damp box

  • Have you ever made a really special piece, but when you pull it out of the kiln, it's warped, cracked or has glaze defects? You were so excited to see the finished product, but that excitement quickly turned into disappointment!

    What happened? Well, there are a lot of reasons it didn't go well, however; most often, it's the early drying stage that causes the end effects.

    In this post, we will go over some drying tips. I'm not big on "technical" explanations, I like simple, easy to understand information, so that's what you will get here.

    • grace | http://-

      i am currently using stoneware clay to make cups and ashtrays for friends and family i'm wondering if leaving my finished pieces to dry for a week or two before firing (i do not own a kiln so i have to wait until i have enough pieces to fire) will ruin the clay causing it to crack?
      thank you

    • miguel polsbroek | #

      how can i dray may porcelain for the first time

    • Gem | #

      I was wondering what you might do in the situation I've found myself in. I went to a local store that does self-glazing of premade, order in bisque pieces and just happened to convince the owner into letter me sculpt out of some clay she had sitting around the shop. I made a sculpture that is about 3 inches thick (some weird swamp monster thing, bear with me) from bottom to top along the length of his spine that decreases down the length of his body with is about 11 inches long. He has shingled scales that protrude like poeny petals getting quiet thin as spots and a solid rat like tail that is about an inch thick as it's widest before it decreases. there is also an apple of solid clay about 3 inches in diameter. It's been drying (first loosely covered with a plastic bag for about a week and a half then left to the mercy of the shop seeing as it was on a counter and everyone apparently kept visiting him at free will until the cover was left off completely. That was about a month ago and I was wondering, well two things i guess; first, what you think my odds of surviving the kiln would be and if you have any suggestions. I may be screwed, you may not even want to touch with email, but it's a risk I'm willing to take for Burt. (friend's son named him.)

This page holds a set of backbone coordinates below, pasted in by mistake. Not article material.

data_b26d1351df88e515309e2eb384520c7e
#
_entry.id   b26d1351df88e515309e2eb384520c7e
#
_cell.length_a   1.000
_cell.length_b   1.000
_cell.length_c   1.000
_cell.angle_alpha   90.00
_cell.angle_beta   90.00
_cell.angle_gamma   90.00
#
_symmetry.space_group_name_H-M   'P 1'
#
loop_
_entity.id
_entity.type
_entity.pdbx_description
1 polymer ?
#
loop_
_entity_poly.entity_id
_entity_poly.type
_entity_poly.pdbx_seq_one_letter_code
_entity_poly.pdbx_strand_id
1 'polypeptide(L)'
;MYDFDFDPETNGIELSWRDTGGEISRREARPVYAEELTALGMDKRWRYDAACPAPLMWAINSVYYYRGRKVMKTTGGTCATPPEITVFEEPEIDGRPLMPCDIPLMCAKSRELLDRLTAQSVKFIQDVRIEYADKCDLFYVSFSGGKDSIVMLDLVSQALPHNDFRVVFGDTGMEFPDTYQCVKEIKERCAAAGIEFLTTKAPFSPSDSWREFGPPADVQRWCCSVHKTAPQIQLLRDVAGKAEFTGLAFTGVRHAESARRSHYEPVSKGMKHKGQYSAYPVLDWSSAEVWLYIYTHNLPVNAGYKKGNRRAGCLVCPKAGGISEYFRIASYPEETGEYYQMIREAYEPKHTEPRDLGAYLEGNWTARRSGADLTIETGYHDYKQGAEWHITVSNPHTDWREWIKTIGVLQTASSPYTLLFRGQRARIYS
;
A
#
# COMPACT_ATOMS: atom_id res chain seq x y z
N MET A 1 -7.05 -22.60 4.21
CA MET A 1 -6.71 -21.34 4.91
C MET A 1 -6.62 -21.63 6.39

Thank you for you're time if you've taken it to consider my situation, which if you have I feel I should say sorry and good luck.

      Waiting with Burt and hoping to hear from you,

  • You're in the middle of a really special piece when you get a phone call that your daughter's car broke down, two hours away, or you have this really amazing sculpture started, but you're not quite sure on the ending... now what do you do?

    This type of thing happens to us all. The question is, how can you keep these pieces soft enough to finish, even if it's at a much later date?

    Well lucky for you, it's time to learn how to build a "Damp Box."

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